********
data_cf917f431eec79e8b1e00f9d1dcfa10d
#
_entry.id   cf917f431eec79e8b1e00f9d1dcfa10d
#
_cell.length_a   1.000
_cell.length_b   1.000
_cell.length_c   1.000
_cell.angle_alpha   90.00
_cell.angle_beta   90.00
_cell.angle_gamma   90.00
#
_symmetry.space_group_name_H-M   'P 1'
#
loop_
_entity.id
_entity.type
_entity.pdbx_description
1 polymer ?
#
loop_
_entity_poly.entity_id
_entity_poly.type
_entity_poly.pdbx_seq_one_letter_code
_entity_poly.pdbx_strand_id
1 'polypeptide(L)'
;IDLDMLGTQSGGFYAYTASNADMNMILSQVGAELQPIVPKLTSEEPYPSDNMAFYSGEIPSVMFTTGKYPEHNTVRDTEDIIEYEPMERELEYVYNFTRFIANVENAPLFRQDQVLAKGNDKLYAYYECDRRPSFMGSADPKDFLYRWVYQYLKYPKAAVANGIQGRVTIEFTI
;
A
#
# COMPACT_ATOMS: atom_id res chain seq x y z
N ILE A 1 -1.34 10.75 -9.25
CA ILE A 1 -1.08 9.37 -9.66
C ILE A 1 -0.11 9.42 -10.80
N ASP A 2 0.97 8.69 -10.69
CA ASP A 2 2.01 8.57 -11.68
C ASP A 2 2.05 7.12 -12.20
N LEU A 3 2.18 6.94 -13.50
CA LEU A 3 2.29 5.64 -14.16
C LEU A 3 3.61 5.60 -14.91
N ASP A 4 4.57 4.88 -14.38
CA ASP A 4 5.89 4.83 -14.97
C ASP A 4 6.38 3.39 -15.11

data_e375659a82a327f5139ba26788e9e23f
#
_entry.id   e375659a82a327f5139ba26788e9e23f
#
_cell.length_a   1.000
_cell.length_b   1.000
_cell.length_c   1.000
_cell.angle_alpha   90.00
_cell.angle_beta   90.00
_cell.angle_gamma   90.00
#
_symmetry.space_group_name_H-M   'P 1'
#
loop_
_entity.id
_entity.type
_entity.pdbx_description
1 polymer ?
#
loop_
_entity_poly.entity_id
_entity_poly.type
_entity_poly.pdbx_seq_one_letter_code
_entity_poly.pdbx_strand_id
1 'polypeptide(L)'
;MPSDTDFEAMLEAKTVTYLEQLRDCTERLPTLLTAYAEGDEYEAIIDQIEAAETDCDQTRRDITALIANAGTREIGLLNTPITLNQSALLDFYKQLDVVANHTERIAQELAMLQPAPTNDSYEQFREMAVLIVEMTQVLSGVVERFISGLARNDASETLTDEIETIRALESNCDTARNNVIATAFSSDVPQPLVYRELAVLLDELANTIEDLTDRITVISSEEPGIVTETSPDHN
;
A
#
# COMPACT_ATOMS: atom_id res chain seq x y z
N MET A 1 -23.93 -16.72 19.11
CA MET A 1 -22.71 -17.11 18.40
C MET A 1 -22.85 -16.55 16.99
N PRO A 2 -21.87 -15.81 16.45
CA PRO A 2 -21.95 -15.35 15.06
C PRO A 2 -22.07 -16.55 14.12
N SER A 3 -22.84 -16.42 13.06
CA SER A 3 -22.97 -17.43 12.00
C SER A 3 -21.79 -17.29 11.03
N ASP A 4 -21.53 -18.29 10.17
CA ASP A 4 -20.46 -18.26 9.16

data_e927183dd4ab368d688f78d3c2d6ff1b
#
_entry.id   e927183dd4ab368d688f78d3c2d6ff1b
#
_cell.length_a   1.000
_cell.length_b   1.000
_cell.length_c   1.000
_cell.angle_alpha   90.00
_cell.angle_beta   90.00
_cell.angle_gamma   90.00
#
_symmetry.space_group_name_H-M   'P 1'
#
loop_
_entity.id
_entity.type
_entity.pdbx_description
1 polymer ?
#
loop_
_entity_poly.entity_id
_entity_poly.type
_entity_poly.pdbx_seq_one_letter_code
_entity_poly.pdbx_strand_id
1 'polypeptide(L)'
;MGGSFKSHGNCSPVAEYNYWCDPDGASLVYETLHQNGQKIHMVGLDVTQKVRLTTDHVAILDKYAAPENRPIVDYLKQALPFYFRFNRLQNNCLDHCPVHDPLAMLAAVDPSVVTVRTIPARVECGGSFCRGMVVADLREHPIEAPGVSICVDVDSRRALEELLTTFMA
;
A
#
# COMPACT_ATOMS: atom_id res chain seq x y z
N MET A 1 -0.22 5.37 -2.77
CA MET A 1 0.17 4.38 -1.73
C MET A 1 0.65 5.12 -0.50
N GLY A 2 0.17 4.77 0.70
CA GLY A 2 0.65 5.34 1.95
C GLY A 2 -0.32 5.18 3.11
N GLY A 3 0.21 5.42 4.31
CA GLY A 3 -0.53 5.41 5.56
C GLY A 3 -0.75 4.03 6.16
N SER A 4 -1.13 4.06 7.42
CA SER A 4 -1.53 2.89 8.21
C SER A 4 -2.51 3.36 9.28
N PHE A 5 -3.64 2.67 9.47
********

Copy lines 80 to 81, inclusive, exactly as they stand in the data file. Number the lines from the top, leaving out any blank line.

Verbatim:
CA SER A 3 -22.97 -17.43 12.00
C SER A 3 -21.79 -17.29 11.03